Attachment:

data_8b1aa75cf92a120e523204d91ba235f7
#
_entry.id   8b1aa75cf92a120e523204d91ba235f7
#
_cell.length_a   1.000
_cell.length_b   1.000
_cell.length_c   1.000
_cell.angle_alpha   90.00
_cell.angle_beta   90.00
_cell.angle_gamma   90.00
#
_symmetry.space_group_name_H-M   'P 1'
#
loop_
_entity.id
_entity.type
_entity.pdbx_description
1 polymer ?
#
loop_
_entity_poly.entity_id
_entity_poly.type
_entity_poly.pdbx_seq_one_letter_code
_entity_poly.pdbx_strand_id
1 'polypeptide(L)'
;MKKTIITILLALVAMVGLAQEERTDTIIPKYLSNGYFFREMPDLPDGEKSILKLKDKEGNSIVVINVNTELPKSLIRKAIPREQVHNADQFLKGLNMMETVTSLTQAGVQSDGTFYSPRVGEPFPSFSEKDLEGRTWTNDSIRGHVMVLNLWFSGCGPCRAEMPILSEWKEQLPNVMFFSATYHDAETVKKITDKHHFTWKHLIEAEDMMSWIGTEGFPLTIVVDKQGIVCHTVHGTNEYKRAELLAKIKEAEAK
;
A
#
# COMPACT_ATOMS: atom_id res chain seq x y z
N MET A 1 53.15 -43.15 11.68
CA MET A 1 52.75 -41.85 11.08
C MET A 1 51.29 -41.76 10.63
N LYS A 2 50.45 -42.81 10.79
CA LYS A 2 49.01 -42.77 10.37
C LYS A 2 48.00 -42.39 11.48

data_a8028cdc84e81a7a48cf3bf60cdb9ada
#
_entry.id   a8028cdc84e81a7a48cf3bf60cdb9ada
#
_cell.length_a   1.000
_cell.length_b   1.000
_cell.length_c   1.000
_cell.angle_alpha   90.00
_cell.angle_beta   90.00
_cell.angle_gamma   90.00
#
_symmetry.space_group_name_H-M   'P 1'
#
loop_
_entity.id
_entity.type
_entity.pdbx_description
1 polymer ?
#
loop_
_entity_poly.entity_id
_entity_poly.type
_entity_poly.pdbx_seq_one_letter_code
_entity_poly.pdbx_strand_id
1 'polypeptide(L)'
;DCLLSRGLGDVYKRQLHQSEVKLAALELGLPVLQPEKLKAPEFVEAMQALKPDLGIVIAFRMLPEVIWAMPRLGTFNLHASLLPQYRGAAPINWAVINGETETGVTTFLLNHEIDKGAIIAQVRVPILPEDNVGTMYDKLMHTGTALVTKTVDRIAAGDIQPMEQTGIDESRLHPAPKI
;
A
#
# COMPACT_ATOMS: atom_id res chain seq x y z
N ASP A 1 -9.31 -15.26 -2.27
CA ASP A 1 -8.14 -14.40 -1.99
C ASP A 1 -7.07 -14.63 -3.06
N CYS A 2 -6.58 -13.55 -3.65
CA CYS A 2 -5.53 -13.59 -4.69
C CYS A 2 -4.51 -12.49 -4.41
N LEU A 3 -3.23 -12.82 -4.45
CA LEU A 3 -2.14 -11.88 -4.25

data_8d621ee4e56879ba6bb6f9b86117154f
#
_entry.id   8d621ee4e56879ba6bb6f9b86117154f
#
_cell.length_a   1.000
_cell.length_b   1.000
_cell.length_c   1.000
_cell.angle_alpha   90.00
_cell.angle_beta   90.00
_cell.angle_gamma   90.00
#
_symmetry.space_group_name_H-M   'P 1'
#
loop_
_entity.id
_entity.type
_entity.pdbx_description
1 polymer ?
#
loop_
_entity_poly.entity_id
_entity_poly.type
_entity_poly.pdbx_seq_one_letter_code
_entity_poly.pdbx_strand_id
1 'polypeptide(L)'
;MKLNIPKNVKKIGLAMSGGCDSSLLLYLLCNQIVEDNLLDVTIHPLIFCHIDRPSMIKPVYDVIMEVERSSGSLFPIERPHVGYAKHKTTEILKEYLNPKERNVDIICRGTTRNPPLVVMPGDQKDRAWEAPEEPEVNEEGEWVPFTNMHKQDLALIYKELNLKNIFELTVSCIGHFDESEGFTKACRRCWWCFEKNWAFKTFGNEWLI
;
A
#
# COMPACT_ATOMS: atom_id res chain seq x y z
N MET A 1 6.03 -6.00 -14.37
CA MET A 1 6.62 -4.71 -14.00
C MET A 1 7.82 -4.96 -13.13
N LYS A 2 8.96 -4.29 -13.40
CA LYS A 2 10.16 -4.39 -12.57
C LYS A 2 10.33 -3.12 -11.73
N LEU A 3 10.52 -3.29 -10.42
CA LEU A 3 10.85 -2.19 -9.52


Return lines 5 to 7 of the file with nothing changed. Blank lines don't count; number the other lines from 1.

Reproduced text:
_cell.length_a   1.000
_cell.length_b   1.000
_cell.length_c   1.000